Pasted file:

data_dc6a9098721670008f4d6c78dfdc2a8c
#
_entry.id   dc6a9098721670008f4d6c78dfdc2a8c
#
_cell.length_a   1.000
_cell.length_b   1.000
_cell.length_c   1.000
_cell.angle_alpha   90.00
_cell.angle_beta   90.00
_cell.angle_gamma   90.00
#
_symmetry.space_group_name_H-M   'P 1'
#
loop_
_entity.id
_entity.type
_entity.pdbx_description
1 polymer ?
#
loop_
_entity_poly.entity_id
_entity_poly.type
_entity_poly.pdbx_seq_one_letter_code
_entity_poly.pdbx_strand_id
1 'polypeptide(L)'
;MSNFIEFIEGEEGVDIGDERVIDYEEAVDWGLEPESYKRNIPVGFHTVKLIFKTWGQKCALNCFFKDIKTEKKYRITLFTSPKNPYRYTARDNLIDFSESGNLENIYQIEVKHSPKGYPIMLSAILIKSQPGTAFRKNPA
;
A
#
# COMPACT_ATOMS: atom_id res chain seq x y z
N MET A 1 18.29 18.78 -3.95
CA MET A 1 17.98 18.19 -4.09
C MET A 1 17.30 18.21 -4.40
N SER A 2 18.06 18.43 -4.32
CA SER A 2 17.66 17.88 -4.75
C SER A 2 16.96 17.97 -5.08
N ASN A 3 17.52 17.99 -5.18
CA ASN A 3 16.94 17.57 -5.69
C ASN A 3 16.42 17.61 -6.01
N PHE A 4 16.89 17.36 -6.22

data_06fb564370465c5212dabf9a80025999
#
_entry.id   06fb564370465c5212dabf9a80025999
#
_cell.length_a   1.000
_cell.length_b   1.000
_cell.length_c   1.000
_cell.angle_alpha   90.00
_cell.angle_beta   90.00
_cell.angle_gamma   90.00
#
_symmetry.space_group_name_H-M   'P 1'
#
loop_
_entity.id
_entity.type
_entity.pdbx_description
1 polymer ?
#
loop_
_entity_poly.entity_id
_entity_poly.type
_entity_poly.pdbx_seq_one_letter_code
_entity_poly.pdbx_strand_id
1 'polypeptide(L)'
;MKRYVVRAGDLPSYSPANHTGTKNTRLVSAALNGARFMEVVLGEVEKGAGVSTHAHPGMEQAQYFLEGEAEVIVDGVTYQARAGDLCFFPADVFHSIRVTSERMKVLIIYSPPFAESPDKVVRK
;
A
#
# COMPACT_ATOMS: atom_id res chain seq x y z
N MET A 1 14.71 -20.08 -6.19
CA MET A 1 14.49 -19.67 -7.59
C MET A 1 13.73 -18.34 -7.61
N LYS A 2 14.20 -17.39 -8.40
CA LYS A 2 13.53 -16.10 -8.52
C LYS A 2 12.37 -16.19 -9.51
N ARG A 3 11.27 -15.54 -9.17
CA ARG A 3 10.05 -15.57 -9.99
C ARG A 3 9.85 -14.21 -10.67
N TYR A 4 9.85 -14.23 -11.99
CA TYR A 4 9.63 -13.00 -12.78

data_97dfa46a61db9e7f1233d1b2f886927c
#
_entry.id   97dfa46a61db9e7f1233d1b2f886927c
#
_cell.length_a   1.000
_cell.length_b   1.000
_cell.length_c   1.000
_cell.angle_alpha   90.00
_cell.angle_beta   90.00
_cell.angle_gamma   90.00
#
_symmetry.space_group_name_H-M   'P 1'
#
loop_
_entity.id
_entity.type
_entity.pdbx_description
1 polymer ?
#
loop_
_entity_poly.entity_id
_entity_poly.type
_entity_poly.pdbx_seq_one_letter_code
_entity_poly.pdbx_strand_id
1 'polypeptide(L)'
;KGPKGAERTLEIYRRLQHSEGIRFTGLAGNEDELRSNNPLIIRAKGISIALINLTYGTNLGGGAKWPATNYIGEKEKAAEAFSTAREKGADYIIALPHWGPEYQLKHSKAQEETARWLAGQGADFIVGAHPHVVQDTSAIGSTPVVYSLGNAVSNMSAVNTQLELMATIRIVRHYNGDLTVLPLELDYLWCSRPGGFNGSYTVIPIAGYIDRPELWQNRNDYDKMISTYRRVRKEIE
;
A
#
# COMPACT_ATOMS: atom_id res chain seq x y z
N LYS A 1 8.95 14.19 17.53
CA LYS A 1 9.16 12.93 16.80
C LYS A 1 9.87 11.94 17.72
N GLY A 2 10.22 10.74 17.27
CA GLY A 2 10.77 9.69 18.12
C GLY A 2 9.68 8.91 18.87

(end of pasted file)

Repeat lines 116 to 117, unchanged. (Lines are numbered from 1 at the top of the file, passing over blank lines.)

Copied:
CA GLY A 2 10.77 9.69 18.12
C GLY A 2 9.68 8.91 18.87